Slide 18 of 158
That weekend, or Monday morning at the latest, J. Edgar Hoover received a TWX (inter-office telegram) from special agent James W. Bookhout of the FBI's Dallas office. The Warren Commission was never informed of the existence of this message. On Monday, November 18, Lawson and Sorrels drove over the motorcade route from Love Field to the Trade Mart for the first time. Curry stressed the fact that it could be covered in 45 minutes, and even suggested that a short section along the Central Express- way be eliminated because of the security risks it offered. After they had driven through the center of the city and reached Dealey Plaza, Curry pointed down Main Street past the railroad overpass and said, "And afterwards there's only the freeway." But instead of turning right into Houston Street in the direction of Elm Street, as the motorcade did on November 22, Curry turned left in front of the Old Courthouse (see map), and neither Lawson nor Sorrels followed the parade route past that point, where they would have been obliged to make a 90 degree right turn into Houston Street, followed 70 yards later by a 120 degree turn to the left into Elm Street. Had they done so, it might have occurred to them that the big Presidential Lincoln would be obliged to slow down almost to a stop in order to make that second turn.(2)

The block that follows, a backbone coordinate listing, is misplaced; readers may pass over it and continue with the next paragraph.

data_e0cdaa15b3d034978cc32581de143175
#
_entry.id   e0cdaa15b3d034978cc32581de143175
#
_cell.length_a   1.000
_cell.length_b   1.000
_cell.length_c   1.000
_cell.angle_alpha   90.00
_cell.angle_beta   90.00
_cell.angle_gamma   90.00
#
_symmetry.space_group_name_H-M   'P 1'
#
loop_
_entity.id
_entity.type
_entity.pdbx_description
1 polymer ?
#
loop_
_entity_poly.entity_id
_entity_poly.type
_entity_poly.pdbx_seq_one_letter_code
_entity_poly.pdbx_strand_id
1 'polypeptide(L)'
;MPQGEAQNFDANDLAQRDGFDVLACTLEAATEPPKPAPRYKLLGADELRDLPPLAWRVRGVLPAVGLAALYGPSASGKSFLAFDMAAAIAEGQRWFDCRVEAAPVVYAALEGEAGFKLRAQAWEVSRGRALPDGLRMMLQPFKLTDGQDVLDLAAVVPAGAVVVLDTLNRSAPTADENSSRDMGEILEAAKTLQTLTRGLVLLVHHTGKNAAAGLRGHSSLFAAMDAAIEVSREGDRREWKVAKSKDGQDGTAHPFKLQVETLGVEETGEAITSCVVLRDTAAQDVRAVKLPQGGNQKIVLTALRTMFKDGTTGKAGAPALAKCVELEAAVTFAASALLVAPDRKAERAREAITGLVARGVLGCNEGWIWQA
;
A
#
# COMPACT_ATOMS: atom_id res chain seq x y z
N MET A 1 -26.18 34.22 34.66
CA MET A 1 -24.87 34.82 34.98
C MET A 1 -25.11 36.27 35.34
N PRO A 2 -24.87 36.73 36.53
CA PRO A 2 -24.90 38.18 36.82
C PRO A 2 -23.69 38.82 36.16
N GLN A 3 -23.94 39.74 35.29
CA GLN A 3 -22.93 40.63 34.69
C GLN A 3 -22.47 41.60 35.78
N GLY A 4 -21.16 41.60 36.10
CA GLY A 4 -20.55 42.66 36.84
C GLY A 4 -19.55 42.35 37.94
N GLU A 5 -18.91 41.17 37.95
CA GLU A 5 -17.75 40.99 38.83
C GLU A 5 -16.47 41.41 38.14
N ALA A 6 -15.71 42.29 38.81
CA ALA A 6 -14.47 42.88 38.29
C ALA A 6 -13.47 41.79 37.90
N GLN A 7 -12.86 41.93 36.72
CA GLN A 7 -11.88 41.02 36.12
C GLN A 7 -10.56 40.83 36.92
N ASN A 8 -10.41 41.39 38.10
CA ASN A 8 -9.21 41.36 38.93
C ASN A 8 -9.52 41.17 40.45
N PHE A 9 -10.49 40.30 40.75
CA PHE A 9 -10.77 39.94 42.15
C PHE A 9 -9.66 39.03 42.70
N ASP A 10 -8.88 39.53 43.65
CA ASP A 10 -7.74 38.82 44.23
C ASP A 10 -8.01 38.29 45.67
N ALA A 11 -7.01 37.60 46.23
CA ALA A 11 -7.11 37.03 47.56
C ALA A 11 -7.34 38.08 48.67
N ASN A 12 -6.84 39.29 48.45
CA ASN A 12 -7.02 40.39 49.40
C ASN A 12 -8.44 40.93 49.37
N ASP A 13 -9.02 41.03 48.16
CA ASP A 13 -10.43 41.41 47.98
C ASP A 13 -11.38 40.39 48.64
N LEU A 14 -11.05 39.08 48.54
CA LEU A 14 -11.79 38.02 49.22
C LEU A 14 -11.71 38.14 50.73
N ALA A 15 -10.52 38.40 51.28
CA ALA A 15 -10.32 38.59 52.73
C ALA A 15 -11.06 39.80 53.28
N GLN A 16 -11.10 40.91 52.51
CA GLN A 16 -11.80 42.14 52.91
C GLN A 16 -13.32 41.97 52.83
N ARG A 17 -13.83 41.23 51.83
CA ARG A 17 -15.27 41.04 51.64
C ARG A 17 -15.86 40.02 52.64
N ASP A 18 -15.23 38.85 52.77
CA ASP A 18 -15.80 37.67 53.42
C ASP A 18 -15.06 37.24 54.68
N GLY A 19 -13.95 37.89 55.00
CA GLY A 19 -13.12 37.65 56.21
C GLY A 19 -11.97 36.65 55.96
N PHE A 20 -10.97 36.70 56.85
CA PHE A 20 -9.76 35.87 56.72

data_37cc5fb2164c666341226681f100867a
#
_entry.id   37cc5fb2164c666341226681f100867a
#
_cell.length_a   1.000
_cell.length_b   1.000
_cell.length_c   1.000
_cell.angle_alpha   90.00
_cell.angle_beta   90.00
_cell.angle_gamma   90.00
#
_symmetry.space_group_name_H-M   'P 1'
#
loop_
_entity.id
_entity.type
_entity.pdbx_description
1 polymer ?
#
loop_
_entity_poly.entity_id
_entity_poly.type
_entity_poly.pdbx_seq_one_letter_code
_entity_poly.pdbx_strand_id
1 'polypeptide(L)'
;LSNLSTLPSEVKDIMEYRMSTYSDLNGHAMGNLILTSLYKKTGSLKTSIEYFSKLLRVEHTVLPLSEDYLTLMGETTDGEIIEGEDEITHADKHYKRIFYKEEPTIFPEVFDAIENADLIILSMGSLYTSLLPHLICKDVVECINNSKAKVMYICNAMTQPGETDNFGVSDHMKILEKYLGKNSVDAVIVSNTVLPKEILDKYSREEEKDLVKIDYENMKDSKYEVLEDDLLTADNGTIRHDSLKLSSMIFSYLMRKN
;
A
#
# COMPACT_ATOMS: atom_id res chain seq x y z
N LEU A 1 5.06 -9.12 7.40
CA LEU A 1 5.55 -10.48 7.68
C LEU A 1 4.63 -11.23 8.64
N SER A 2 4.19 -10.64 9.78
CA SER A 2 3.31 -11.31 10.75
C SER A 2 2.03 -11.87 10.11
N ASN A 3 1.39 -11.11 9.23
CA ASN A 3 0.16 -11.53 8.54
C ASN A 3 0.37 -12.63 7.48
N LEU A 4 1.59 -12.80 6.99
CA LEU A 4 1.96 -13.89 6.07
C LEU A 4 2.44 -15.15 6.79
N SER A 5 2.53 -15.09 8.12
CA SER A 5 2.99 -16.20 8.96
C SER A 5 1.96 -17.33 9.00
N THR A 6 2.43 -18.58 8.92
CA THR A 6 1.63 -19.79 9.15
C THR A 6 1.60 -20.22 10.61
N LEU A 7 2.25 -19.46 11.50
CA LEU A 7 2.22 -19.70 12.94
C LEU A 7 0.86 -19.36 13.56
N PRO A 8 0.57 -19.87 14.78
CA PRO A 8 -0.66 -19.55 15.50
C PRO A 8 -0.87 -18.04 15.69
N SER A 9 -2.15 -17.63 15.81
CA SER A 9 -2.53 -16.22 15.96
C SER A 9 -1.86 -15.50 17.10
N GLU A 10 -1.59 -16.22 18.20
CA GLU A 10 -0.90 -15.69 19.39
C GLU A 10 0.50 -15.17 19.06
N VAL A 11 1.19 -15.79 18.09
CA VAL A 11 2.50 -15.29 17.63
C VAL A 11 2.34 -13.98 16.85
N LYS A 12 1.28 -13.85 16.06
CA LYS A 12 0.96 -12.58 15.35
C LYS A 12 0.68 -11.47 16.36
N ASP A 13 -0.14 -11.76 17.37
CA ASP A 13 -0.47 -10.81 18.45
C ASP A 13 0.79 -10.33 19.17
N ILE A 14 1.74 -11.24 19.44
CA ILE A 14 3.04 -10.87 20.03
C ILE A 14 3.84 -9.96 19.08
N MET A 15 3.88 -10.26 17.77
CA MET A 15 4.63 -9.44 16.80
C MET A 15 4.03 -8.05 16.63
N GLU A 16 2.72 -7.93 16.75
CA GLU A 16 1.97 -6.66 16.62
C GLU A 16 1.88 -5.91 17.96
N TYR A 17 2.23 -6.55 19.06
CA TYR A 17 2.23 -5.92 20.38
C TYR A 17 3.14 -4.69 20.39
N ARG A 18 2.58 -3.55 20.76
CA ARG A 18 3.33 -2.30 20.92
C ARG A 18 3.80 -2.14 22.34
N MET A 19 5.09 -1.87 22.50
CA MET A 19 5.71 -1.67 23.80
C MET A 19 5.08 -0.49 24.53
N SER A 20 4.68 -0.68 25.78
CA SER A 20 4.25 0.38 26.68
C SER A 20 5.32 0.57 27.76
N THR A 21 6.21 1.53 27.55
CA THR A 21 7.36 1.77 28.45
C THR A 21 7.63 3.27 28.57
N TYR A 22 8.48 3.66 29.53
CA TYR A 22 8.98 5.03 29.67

2. The Warren commission claimed that all motorists are obliged to make this inconvenient detour in order to reach Stemmons Freeway (which leads to the Trade Mart), but the Commission acknowledged that it would have been possible for the motorcade to continue straight down Main Street through the underpass and make a 100 degree turn around a concrete barrier onto the freeway approach. The Commission declared, however, that "a sign located on this barrier instructs Main Street traffic not to make any turns." We do not mean to criticize the Dallas traffic laws, but on November 22 all the streets had been cleared to make way for the motorcade, and it would have been normal to follow the easiest, the quickest, and the safest (because it involved only one turn) route onto the freeway.
3. The route followed by the motorcade that day surprised even Senator Yarborough, a Texan, who may have remembered continuing straight down Main Street onto Stemmons Freeway despite the no turn sign on some other occasion.